Against the Anti-Art Literati: On Roberto Calasso’s ‘The Art of the Publisher’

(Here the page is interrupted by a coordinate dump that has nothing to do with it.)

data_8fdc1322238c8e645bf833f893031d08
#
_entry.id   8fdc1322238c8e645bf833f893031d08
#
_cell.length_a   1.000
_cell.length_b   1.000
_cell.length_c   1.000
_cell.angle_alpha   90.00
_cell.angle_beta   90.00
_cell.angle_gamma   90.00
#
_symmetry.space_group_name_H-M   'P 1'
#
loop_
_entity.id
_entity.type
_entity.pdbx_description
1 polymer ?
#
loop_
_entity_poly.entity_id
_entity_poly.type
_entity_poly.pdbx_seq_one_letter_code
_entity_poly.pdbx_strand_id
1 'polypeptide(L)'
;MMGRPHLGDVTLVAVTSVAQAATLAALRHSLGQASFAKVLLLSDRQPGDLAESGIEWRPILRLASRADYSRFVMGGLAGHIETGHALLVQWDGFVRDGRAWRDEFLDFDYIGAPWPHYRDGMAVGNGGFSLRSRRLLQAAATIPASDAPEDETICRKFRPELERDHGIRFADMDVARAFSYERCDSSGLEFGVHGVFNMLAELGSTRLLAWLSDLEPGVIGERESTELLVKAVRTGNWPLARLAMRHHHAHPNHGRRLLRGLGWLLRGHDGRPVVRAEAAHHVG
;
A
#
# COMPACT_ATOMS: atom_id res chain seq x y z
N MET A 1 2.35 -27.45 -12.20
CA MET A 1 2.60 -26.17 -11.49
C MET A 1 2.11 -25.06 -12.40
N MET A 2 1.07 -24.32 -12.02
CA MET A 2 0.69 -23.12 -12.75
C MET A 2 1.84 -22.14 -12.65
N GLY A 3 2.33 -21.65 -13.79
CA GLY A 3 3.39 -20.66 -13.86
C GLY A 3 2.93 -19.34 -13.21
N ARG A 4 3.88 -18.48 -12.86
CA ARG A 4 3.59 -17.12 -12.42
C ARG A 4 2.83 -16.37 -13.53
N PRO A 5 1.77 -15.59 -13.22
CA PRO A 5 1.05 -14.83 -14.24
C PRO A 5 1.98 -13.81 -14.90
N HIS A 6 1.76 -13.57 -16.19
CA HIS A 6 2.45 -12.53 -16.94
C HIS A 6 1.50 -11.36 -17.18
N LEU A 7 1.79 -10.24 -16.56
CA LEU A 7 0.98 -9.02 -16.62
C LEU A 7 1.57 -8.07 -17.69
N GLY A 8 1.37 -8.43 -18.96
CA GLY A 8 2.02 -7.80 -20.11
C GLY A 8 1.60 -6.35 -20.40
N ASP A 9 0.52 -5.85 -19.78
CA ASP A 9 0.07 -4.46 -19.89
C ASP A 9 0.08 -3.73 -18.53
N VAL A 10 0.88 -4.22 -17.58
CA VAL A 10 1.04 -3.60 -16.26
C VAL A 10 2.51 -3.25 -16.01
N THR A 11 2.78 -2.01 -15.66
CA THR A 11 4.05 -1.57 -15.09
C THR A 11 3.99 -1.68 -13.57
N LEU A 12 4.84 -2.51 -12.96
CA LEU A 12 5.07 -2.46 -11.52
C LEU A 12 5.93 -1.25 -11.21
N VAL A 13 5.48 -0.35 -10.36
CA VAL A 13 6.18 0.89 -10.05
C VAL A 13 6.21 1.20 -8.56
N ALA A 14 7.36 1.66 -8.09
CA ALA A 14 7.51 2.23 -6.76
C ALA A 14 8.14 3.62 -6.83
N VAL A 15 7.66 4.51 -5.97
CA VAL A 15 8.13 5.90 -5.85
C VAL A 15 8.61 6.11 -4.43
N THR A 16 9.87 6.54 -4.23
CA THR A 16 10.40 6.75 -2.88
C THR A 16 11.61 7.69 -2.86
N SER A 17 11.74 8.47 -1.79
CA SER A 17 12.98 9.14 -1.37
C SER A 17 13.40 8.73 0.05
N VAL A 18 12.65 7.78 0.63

Readers new to Roberto Calasso’s work often feel a bit bewildered, as if his books ought to come with a warning: This book is unlike any you’ve ever read. In addition to addressing the actual subject of the book, the reviewer must therefore explain who Calasso is, unpack his unorthodox rhetorical strategy, and provide some orientation to his uncommon perspective. This is easier said than done. The Art of the Publisher, Calasso’s most recent work, consists of only 150 smallish and deceptively simple pages containing his speeches, essays, and occasional pieces about publishing. Briefly, he argues that publishing is an art, books are art objects, and the publisher is an artist. The publisher’s art has always been to provide the guiding sensibility for the publishing house and for the works it publishes. This sensibility is the mythos or spirit, if you will, of the publishing house. Today’s publishing houses lack this kind of vision and thus do not produce art. And the every-writer-and-reader-for-himself universe of electronic publishing cannot be art either, because it, too, lacks a guiding vision and the art object, books. There could scarcely be anyone more qualified than Calasso to make this case, and The Art of the Publisher offers entry into his fascinating world of leading edge literati. Intellectually, he is elegant and stylish in an Italian way: traditional, subtle, original. He writes from his formidable knowledge and from his experience as a founder and editorial director of Adelphi, an Italian publishing house of exceptional depth and quality with a backlist that includes the likes of Friedrich Nietzsche, Milan Kundera, Vladimir Nabokov, and Leonardo Sciascia. He considers publishing itself a literary genre. He writes erudite and highly original works on subjects few have considered, never mind named. He has an international following. Calasso’s rhetorical method is “always a mosaic.” [Paris Review, 2012] His PhD thesis concerned the theory of hieroglyphs in Sir Thomas Browne. He says, “[The] idea of a language made up of images is connected with all of my work.” [Paris Review.] His books often begin with an image, almost a digression, that he deconstructs bit by bit as he traces its presence here and there; explicating its relationship(s) within mythology, religion, art, literature, history, languages (he knows eight), and the classics; making unexpected and seemingly effortless connections; and finally arriving at a new meaning for which the original image is now an emblem of a much larger whole. To those accustomed to a linear, PowerPoint-like arrangement of information, this “agglomerative” way of proceeding can be baffling. The following is my own attempt -- not Calasso’s -- to show what the experience of reading Calasso can be like: While out walking you spy a coin on the sidewalk. You pick it up, intending to make a wish and throw it over your shoulder, a gesture that already connects you to a distant past. But, wait, it’s a gold coin with the image of a head crowned with a laurel wreath. And old. Did a coin collector accidentally drop it? You turn it over in your palm, recalling your own coin collection -- the buffalo nickel, the pure silver dollars, the tiny pockets in the album. Did you know that the Smithsonian’s coin collection, the largest in the world, has more than 450,000 coins? Unfortunately, the exhibit closed years ago for lack of money. Upon closer inspection, you see that the image on the coin is likely Roman. The Romans minted coins from the 4th century BC at the temple of Juno Moneta, (the source of our word money), and they set up mints across the Empire, establishing minting practices for all time. Earlier still, Ploutos, the sometimes-blind Greek god of wealth, carried a cornucopia and dispensed riches. His near contemporary, a Phrygian named Midas, and the latter’s fairy-tale descendants had a different attitude toward wealth, one akin to the hedge fund manager’s. Along with coins and money came trade, banking, and the Medici, though the Romans had already invented checks, which are today dispatched on smartphones. Question: When you toss the coin over your shoulder, what do you toss? Answer: Civilization. A book by Calasso is always a journey into and through civilization in the company of an expert guide. In The Art of the Publisher, Calasso concerns himself with what the good publisher is and argues in favor of the publisher’s critical role in the furtherance of civilization through the expression of his own, highly refined sensibility. Consequently, it seems surprisingly self-evident when he says that the good publishing house is one that publishes “only good books," i.e., “books of which the publisher tends to feel proud rather than ashamed.” Or that, as in most artistic activities, success in publishing is frequently unremunerative: ...along with roulette and cocottes, founding a publishing house has always been one of the most effective ways for a young man of noble birth to fritter away his fortune. At this point, Calasso explores some questions in contemporary publishing the answers to which aren’t necessarily obvious. 1. Why does one become a publisher? [Because]...publishing has always involved prestige, if only because it is a kind of business that is also an art...[and]...in order to practice it, money is an essential element.“ With respect to publishing itself, he allows that “very little has changed since [Johann] Gutenberg’s time.” He takes the reader down a rabbit hole of publishing history -- typefaces, woodcuts, prefaces, publicity, and, of course, books -- wherein we meet Aldus Manutius, an Italian humanist (1449-1515), the creator of “the most beautiful book ever made,” the inventor of the paperback, and “the first to conceive of the publishing house as form: ...the choice and sequence of titles to be published; the texts that accompany the books; the way in which the books are presented as objects. In other words, the good publisher gives form to the “essential reading of his time.” This is very, very important to Calasso. Today’s dispersed and disparate publishing business, particularly the digital universe, directly challenges Calasso’s claim that a good publisher has an essential role and is himself artist. Even among the well read, Calasso’s kind of publisher seems a relic of an earlier time. In advocating for the relevance of those very few publishers who still remain faithful to the publisher’s art, Calasso can seem like a unicorn among donkeys. Undeterred, he insists that the good publisher by imposing his judgments, his noes and yeses, his style, his taste on the available possibilities... . . . give[s] form to a plurality of books as though they were the chapters of a single book. . . [and takes] . . . a passionate and obsessive care over the appearance of every volume. In this way, a good publishing house becomes: ...a single text formed not just by the totality of books that have been published there, but also by all its other constituent elements, such as the front covers, cover flaps, publicity, and quantity of copies printed and sold, or the different editions in which the same text has been presented...[and this totality is]...a literary work in itself, belonging to a genre all its own. This vision is at the heart of Calasso’s argument. It is both secular and spiritual. The “single chain” that is “formed by all the books published by the publisher” is the unique work of art that the publisher brings to the literary table. It is both tangible -- the books -- and intangible -- a reflection of the mythos or sensibility that is expressed in the “chain” and the “totality,” which “imply other related books not written.” For Calasso this totality is numinous. 2. Couldn’t these tangible and intangible connections exist without the publisher? For the most part, publishing today, whether print or digital, lacks the overarching sensibility that only the good publisher provides: There would still be good and bad books, but those good books would appear as sporadic, isolated events with no congenial context into which to fit them. Calasso’s good publisher is an endangered species in a business sense as well. In publishing today, form has become the organization chart, and mythos is merely brand power: There are very few people today who can be given the title of publisher. They could probably be counted on the fingers of two hands. Editors, on the other hand, are many and increasing, if editors are those who discover, follow, develop, and launch a certain number of books within the catalog of a publishing house. All editors are associated with a list of authors and books as though they are theirs. This, however, does not include the form itself -- the catalog, the program of the publishing house for which they work. If a publishing house is not conceived as a form, as a self-sufficient composition held together by a high physiological compatibility between all of its constituent parts, it easily turns into a casual association, incapable of triggering that magical element -- brand power -- that even marketing experts consider essential for achieving some degree of success. Managers in today’s publishing houses often know little or nothing of books and care even less about form. Their mandate is profits. Calasso believes this organizational pattern precludes the publisher’s art. It is, in fact, anti-art. 3. But won’t information technology make all written works more widely available? A little web-surfing -- mine -- turns up dozens of niche sites for contemporary fiction, poetry, essays, and works of art -- an argument in favor of art for art’s sake as the artists contribute their work gratis. Publishers’ websites -- publicity arms, really, but presented as literary hubs -- display varied imprints defined by consumer preferences. Other sites are more serious literary efforts that vanish when the editor gets a paying job. Barriers to entry are low, and some sites are scarcely more than hobbies. Often, sites are cross-listed, the better to achieve a higher ranking within the Google algorithms. The result is ever more self-referential and enclosed universes. A few sites, such as this one, grow and thrive because they serve real needs. Calasso doubts the literary value of such websites and that Google books can become the greatest library in history. Quantity is not quality. He finds Google’s ambitions totalitarian and oppressive and the implications for publishers negative: In the face of...[immediate access to everything]...which grows wider and better every day, the publisher can only seem like a miserable obstacle. Democratization in literary publishing isn’t necessarily desirable either: ...information technology aims toward a situation -- its own utopian vision -- in which, as everything is connected with everything else, the result is...[a state of confusion and disorder]...in which everyone can claim to have contributed...Whether or not a world of this kind is desirable does not, for most people, seem a question of any urgency... The “cloud” is an apt image for this digital fog: ...if we limit the field to that of publishing, it can be said with certainty that there is one element that the cloud of knowing (or, more accurately, the cloud of information, though hasn’t the very distinction between information and knowledge become blurred?) can do without: judgment, that primeval capacity to say yes or no. But judgment was the basic founding element for the existence of the publisher...[who]...has always had the one undeniable prerogative: to say yes or no to a manuscript and decide in what form to present it. But if judgment can be easily dispensed with, this is even truer of form. Indeed, discussion about form could soon become meaningless. 4. Still, doesn’t the existence of literary sites, publishing houses driven by consumer preferences, as well as the self-publishing boom refute Calasso’s claim that only the good publisher can provide a meaningful place for literary output? In the digital universe everyone with a computer can be his own publisher, his own arbiter of taste, his own stylist of content, his own “decider,” but absent the publisher’s taste and judgment, there can be no art in Calasso’s sense of the word. Absent the “chain,” the “totality,” the publisher’s vision, there is no form, no mythos. Writers, readers, and books bob alone on a sea of dreck. 5. Why is someone like Calasso better at choosing what to bring to our attention than we are? Perhaps it’s not surprising that Calasso has been accused of elitism and paternalism. To be fair, however, his argument rests on more subtle grounds than simply that the good publisher is the necessary, singular arbiter of quality. Rather, he sees the publisher as having a responsibility to establish a vision and within that vision to practice his art. In this way, the publisher becomes the custodian and purveyor of what he believes is essential to his culture and time. “The gods are the fugitive guests of literature,” he says, meaning that the publisher’s mission, while secular, has a sacred element: the carrier or custodian of a mythos that guides and is reflected in the collective works he publishes. This “spirit” unites otherwise solitary authors, readers, and books. The sum of his acts as a publisher thus constitutes a form, which is, like sculpture or painting, art. Calasso ends by returning to the image of Manutius. He wants publishers to aspire to create new books that are equally as beautiful as Manutius’s perfect book. For some this charge may seem precious and as suffocating in its imposition of critical judgment as the Internet is in its lack of discrimination. This much is certain: No other publisher today has dared to claim as his own the singular judgment and unique artistry of the publisher-artist Calasso describes so precisely. That is because the one he has in mind is himself and the art his own.